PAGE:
History, tourist information, and nearby accommodation
The first excavation took place in 1946, and a rock-cut chamber was discovered. The site was thought to be an Iron Age broch and was sealed up after the dig. In 1999 a local farmer rediscovered the entrance and cleared it of debris. What he found was a series of 29 stone steps that descend to a landing, where they turn back on themselves. At the landing two side tunnels branch off at right angles. The steps continue down to a chamber at the bottom of the mound, with a very deep step into the chamber. Watch your step; it is a long drop into the chamber! When it was excavated archaeologists found bones and pottery in the chamber.
Our best guess is that the central chamber and passages had some kind of ritual purpose. The mound is surrounded by a wide causewayed ditch, and a settlement grew up outside the ditch during the Iron Age or later Pictish era. Was the settlement built here to be near a sacred site?
Mine Howe (or Minehowe as it is sometimes spelled) was the subject of a Time Team episode in 2000. As part of the investigation the Time Team crew built a miniature replica of the stairs and chambers. This quarter-scale replica still stands near the original.
Since we visited Mine Howe several years ago there seems to be some confusion as to whether or not it is still open. All I can say is; it was open when we visited, and we really enjoyed the experience! Do wear clothes that you don't mind getting dirty, though!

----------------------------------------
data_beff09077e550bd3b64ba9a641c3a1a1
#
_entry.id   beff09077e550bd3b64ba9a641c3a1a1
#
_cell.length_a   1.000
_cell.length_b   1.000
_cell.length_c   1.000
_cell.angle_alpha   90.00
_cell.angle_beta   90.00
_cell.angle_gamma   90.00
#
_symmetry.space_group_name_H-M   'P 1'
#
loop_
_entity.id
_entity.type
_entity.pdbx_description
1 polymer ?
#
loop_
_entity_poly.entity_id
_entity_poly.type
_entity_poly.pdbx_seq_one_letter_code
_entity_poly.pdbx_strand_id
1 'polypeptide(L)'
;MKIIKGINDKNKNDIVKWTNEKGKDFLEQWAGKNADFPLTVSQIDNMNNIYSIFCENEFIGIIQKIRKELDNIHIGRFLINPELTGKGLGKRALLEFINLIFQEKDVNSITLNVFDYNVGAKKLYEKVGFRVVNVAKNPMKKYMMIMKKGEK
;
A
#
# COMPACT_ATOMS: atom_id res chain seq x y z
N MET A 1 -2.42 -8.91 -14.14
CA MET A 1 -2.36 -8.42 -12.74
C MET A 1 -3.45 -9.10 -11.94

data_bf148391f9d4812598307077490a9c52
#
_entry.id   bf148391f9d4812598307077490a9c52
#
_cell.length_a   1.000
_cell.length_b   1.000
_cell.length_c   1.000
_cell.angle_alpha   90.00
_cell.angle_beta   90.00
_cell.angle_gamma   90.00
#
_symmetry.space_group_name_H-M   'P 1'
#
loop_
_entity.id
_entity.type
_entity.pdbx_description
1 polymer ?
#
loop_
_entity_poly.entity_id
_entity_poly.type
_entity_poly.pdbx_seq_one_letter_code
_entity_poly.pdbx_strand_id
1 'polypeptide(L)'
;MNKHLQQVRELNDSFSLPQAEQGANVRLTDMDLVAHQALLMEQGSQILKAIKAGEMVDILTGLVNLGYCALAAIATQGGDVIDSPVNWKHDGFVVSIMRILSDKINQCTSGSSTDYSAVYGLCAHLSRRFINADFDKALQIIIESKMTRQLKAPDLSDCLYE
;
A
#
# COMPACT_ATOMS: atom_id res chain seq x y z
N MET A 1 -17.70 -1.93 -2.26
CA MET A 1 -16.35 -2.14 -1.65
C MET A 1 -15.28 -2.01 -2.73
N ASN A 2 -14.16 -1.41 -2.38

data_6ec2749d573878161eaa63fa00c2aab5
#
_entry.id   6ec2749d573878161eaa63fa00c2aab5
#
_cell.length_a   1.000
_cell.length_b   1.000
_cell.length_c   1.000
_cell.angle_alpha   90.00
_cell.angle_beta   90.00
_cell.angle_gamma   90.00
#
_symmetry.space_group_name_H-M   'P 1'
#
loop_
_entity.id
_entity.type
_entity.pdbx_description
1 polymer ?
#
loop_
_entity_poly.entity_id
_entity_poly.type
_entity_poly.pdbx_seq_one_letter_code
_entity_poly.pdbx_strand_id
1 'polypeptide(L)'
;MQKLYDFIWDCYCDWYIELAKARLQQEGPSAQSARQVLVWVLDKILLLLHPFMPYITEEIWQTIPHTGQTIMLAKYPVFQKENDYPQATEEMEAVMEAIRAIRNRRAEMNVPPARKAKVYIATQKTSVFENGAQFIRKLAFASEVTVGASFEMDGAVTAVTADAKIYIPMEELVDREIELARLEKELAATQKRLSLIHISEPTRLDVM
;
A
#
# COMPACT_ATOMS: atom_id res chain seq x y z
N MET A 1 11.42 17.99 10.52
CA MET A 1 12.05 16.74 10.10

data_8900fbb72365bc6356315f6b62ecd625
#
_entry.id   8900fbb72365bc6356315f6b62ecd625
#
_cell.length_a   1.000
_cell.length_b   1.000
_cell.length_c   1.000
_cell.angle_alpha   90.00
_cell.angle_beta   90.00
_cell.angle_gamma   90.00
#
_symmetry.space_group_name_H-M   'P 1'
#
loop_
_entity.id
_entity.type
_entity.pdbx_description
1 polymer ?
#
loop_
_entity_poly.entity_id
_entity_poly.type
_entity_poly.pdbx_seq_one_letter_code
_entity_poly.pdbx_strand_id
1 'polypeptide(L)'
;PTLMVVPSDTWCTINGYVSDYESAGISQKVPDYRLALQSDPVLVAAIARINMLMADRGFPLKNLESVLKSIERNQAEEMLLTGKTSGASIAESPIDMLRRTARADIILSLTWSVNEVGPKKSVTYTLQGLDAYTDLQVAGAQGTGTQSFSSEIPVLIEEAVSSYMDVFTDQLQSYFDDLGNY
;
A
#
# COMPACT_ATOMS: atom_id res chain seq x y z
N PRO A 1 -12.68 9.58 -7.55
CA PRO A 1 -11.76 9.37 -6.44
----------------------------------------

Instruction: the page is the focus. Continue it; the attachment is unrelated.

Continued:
Mine Howe is a bit 'rough and ready' compared to other archaeological sites on Orkney; there were not any visitor facilities to speak of, but what sticks in my mind is the sheer mystery of the place. Time Team presenter Tony Robinson described feeling uneasy in the chamber; certainly, there is a sense of the unknown, but perhaps that's because we simply don't know what Mine Howe is or why it was built.
Most photos are available for licensing, please contact Britain Express image library.
About Mine Howe
Address: Tankerness, Mainland, Orkney, Orkney, Scotland
Attraction Type: Prehistoric Site
Location: Off the A960 on a minor road
Website: Mine Howe
Photo Credit: David Ross and Britain Express
NEARBY HISTORIC ATTRACTIONS
Heritage Rated from 1- 5 (low-exceptional) on historic interest
Italian Chapel - 3.6 miles (Historic Church)
Churchill Barriers - 4.4 miles (Historic Building)
Copinsay RSPB - 4.7 miles (Countryside)
The Orkney Museum - 4.9 miles (Museum)
St Magnus Cathedral - 4.9 miles (Cathedral)
Bishop's Palace, Kirkwall - 4.9 miles (Historic Building)
Earl's Palace, Kirkwall - 4.9 miles (Historic Building)
Mull Head Nature Reserve - 5.3 miles (Countryside)
Nearest Accommodation to Mine Howe:
Nearby accommodation is calculated 'as the crow flies' from Mine Howe. 'Nearest' may involve a long drive up and down glens or, if you are near the coast, may include a ferry ride! Please check the property map to make sure the location is right for you.